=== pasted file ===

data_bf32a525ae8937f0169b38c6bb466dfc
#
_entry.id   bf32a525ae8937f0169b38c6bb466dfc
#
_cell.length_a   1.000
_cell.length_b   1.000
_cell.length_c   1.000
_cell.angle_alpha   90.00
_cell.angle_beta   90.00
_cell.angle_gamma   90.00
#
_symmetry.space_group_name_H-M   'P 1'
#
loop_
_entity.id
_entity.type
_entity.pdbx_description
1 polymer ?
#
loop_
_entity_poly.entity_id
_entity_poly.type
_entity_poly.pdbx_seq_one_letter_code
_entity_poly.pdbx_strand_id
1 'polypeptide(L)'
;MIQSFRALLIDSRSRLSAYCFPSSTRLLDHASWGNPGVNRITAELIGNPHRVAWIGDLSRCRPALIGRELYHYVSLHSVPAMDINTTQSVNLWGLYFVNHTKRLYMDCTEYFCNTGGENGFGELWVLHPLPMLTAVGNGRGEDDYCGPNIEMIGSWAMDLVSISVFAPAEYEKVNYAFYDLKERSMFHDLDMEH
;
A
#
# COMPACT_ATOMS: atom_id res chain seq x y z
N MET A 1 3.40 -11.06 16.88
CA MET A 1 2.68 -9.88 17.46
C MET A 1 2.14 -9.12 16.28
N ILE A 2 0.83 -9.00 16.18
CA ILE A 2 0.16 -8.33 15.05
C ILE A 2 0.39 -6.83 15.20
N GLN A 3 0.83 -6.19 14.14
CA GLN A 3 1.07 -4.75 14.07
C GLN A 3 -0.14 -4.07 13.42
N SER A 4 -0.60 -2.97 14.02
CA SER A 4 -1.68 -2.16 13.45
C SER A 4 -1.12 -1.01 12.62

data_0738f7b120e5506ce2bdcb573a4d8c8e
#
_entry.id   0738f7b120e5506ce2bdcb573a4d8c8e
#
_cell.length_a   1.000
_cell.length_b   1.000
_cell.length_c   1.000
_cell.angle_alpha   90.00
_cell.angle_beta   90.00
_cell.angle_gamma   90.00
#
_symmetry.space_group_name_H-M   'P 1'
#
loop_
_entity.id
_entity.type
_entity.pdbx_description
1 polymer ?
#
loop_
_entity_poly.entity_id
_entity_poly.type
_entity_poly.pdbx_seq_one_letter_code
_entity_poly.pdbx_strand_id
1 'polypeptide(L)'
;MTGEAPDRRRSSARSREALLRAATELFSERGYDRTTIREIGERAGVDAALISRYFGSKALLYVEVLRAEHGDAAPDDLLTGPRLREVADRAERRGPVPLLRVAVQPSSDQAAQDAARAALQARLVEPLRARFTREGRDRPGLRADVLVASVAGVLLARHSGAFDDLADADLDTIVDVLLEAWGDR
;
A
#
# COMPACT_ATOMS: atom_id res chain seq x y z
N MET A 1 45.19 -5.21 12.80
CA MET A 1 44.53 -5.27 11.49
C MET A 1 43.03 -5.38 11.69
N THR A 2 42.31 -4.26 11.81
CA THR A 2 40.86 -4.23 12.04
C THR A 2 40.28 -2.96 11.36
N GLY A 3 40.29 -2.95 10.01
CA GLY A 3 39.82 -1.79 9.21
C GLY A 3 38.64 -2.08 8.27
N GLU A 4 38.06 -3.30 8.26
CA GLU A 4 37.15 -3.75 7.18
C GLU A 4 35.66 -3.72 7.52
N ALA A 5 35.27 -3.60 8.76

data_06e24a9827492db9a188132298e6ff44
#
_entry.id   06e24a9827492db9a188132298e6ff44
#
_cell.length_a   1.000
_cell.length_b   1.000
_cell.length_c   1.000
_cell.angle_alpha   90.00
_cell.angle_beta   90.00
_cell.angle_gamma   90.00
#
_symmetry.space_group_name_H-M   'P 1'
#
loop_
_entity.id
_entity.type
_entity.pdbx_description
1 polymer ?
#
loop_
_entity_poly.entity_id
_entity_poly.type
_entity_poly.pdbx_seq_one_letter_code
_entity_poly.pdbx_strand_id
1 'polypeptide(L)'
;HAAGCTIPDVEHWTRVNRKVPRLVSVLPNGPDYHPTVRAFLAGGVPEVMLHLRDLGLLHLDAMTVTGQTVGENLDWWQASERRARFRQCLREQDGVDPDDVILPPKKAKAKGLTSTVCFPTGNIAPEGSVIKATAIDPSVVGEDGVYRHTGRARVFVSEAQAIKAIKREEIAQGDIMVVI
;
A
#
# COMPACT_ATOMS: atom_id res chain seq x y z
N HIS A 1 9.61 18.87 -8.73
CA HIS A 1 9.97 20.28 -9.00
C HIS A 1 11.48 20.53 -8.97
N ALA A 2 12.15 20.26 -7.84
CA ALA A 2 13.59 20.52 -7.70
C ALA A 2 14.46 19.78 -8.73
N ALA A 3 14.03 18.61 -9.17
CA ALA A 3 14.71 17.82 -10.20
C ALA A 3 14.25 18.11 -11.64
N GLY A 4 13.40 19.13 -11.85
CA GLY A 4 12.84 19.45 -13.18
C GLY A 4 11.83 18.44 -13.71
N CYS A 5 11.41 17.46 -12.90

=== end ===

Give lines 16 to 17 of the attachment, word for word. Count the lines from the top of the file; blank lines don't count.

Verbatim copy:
_entity.type
_entity.pdbx_description